A Tribute to Elder Benjamin Keith

It is my painful duty to give notice through your columns to the many thousands of brethren and friends here in the west, of the death of our highly esteemed and much beloved brother, Elder Benjamin Keith, which occurred at his residence in Meade Co., Ky., on the morning of June 28, 1876. Seven days more would have completed his 84th year, having been born July 4, 1792.

The subject of this notice was a remarkable character. He was baptized at the age of seventeen, and immediately commenced exhorting, and was soon after licensed to exercise his remarkable gift, but was not ordained until in his 27th year, since which time, for fifty-seven years, he gave incontestible evidence of his call to the work of the gospel ministry, having made full proof of his ministry. The first time I heard him preach, he preached in my father's house one evening, from the text, "I went down into the garden of nuts, to see the fruits of the valley," &c., (this was at the time many of us were arranging to leave the United Baptists) and while he was speaking he seemed carried away with the subject, as were many of us; at least I felt just as the last verse of the text expresses it, "Or ever I was aware, my soul made me like the chariots of Amminadib," or, set me on the chariots of my willing people. My very soul breathed the language of the Moabitess, "Entreat me not to leave thee, or to return from following after thee. For whither thou goest I will go, and where thou lodgest I will lodge. Thy people shall be my people, and thy God my God. Where thou diest will I die, and there will I be buried," - with the Regular Baptists. It seemed that the Lord had sent him among us to let us know that there were many of our faith (anti-mission) in counties below us, who were leaving the churches because of missionism. Not long after this, the Otter Creek Association of Regular Baptists was constituted, and it was within its bounds (in Ky.) and that of Salem, Little Zion and Blue and Lost River Associations, of Indiana, that he labored, and certainly no man's labors were more blessed. I think it scarcely possible that any man since the days of Paul (though I have seen many faithful servants) ever labored with more zeal, whose heart and soul were more fully engaged, to serve the church and to honor God; who manifested more implicit confidence and faith in God that he would sustain and protect him and his family. No amount of labor in travel, whether on horseback or on foot, was ever regarded. He would travel as many as twenty miles Saturday morning, on foot, to his appointments, leaving his horse in the field plowing. Neither cold nor heat, rain nor snow, nor any circumstance of his own person or that of his family, except alone that of sickness, would keep him from his appointments. And yet there never was a more loving husband, tender-hearted father, or a more industrious man. He once told me that on one occasion, when he was in rather straitened circumstances, he left his family to be gone several days, without leaving enough about his house for their next meal, and no one in the neighborhood knew it; but when he returned, his family had not only lacked for nothing, but had an abundant supply! This is but one instance out of many hundreds, perhaps thousands, of a similar character. Even when he had an abundance on his farm, and circumstances prevented him making the necessary preparations before leaving home, he never stopped to inquire who was to prepare it for him, having no time to look for one to do so; notwithstanding, when he returned he never found that his family wanted or lacked anything. I repeat it, he ever trusted God for life and all things. He observed Paul's charge, he preached the word, was instant in season and out of season, reproved, rebuked, and exhorted, with all long-suffering and doctrine. He preached the doctrine of God our Savior. In his preaching he was generally carried away with his subject. He scarcely ever ceased to preach when in company with the brethren. It was his life, his meat, his drink, to honor and glorify God, and on his death-bed about his last audible words were, "I want to glorify God as long as I live."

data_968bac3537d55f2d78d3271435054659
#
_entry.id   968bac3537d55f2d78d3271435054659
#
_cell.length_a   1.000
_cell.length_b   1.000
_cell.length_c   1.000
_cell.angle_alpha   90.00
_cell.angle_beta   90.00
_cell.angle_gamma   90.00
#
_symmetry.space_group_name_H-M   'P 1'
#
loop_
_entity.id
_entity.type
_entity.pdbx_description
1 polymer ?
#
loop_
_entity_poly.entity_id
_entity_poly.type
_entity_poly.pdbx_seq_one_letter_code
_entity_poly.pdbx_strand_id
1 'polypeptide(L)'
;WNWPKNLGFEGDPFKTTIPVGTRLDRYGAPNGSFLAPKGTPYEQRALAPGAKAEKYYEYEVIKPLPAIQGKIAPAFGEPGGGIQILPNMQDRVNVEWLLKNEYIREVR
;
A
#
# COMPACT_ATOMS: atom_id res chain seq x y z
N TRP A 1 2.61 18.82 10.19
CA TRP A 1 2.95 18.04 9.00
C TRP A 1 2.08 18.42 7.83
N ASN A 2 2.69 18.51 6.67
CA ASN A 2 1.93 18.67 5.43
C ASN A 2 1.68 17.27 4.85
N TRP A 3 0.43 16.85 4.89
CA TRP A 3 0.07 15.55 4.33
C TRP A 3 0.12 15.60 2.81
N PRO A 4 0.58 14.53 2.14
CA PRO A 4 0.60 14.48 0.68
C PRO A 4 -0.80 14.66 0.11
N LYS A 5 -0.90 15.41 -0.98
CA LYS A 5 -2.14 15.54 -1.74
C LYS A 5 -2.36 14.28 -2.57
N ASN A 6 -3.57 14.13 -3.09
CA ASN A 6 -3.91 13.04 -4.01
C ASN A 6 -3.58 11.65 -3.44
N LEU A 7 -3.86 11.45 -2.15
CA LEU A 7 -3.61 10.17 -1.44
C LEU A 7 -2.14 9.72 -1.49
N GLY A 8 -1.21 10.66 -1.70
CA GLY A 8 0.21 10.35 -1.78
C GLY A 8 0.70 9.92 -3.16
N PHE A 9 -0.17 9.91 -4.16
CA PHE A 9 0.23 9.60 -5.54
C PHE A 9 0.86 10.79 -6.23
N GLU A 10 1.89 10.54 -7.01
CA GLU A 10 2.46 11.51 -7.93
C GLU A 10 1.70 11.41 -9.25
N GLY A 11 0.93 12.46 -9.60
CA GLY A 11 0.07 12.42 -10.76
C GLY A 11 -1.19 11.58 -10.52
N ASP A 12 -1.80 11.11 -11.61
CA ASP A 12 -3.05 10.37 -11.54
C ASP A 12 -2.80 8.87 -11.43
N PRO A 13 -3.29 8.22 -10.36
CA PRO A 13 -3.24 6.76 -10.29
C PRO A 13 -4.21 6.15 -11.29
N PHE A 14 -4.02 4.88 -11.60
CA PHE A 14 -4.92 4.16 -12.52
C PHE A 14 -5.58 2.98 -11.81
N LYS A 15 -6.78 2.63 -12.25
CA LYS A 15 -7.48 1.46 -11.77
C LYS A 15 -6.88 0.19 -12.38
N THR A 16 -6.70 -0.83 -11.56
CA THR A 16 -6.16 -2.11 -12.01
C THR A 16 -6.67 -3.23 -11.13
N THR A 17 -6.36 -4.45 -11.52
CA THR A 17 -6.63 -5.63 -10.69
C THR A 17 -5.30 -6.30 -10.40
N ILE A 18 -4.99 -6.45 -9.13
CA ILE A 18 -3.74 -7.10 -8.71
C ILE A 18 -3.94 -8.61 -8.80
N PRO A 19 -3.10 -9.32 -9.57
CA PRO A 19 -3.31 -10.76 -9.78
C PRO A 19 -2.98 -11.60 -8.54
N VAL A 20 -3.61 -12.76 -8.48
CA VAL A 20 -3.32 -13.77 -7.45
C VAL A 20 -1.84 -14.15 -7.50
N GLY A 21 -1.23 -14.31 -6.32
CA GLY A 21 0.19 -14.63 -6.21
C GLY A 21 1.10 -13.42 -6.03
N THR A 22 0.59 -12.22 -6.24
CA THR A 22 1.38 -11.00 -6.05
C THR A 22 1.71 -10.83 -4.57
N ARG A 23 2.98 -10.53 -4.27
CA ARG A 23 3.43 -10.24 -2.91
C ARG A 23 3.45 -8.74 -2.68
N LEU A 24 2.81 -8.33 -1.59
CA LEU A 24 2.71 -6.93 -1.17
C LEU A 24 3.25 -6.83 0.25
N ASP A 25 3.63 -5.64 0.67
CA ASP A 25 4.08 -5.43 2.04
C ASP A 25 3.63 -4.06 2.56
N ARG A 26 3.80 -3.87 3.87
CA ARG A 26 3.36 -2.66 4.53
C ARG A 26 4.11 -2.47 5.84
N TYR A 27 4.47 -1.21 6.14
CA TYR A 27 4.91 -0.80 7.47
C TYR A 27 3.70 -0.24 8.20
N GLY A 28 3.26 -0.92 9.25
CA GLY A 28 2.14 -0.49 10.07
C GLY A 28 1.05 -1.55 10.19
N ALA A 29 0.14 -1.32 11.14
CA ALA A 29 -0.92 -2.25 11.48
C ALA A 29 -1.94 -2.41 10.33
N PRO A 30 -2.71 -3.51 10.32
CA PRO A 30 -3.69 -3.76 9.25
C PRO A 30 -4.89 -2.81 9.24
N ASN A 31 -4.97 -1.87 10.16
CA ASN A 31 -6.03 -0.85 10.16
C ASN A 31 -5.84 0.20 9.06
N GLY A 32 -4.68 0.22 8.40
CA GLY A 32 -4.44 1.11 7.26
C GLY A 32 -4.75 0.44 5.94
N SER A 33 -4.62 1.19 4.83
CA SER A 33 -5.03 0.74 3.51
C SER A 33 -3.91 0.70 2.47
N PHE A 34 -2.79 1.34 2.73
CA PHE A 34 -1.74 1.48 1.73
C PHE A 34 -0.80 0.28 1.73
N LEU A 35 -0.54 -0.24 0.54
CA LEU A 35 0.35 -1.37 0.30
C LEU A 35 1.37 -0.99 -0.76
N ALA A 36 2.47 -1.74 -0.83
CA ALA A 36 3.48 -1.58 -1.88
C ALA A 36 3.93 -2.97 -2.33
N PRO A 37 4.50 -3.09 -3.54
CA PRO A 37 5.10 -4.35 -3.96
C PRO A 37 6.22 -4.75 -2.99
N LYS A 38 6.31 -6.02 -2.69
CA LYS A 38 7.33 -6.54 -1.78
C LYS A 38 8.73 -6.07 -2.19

Joseph E. Settle
New Hope, Kentucky.

Copied from the Signs of the Times, 1876, Vol. 44, page 251.

The first Baptist preacher in Meade County was Elder Squire Boone, brother of Daniel Boone. Next in order came Elder Warren Cash, who was born in Virginia in 1760. He came to Kentucky in 1784. In 1799 Elders William Hickman and John Penny ordained him to the gospel ministry. Elders Benjamin Keith and Enos Keith, and John Rush, were raised up under his preaching, and were baptized by him. Enos and Benjamin Keith were sons of Alexander Keith, a Virginian who came to Kentucky soon after the Revolution. Elder Enos Keith, born in 1788, was ordained in 1811. He was never married, and died in 1824. Elder Benjamin Keith began preaching a little later, and was identified with the Otter Creek Association of Regular Baptists, which was organized October 25, 1839. Elder Benjamin Keith was a remarkable preacher and did much good in all this section. He died while visiting relatives at Joplin, Missouri, in 1876, and is buried there.

Elder Benjamin Keith visited the Salem Association of Illinois in 1846.

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